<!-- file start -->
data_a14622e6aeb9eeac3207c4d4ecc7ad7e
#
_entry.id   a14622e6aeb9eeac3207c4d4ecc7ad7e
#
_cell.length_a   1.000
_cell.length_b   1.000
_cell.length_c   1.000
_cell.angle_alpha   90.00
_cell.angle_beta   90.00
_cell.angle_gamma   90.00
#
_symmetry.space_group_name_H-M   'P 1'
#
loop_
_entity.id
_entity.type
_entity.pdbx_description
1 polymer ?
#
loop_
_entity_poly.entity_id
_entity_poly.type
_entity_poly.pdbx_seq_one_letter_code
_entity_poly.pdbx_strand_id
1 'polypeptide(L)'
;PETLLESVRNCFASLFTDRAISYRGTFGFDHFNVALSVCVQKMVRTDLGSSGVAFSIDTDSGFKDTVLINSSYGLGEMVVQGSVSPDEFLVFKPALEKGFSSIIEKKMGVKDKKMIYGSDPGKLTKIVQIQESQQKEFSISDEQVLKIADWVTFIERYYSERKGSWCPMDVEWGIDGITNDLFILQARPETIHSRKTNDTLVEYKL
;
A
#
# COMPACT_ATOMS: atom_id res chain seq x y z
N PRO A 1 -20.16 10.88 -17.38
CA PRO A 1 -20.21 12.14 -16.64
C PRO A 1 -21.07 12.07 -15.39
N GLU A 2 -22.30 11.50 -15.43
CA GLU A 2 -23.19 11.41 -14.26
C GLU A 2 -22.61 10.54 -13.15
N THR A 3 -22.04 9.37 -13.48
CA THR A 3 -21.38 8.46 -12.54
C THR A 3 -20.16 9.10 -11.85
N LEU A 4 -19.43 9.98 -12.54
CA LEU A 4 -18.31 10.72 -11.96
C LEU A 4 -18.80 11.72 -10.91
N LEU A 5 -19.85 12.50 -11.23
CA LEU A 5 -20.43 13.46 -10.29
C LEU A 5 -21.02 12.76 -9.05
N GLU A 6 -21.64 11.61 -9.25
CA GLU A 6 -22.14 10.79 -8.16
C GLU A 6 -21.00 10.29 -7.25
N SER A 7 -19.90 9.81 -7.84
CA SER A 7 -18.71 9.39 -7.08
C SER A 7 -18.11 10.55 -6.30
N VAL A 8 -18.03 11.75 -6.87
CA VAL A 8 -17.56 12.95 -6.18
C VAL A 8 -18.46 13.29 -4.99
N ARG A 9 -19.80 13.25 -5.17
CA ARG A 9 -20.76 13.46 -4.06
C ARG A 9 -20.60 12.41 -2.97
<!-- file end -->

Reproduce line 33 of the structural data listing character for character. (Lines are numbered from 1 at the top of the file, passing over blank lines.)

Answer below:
C PRO A 1 -21.07 12.07 -15.39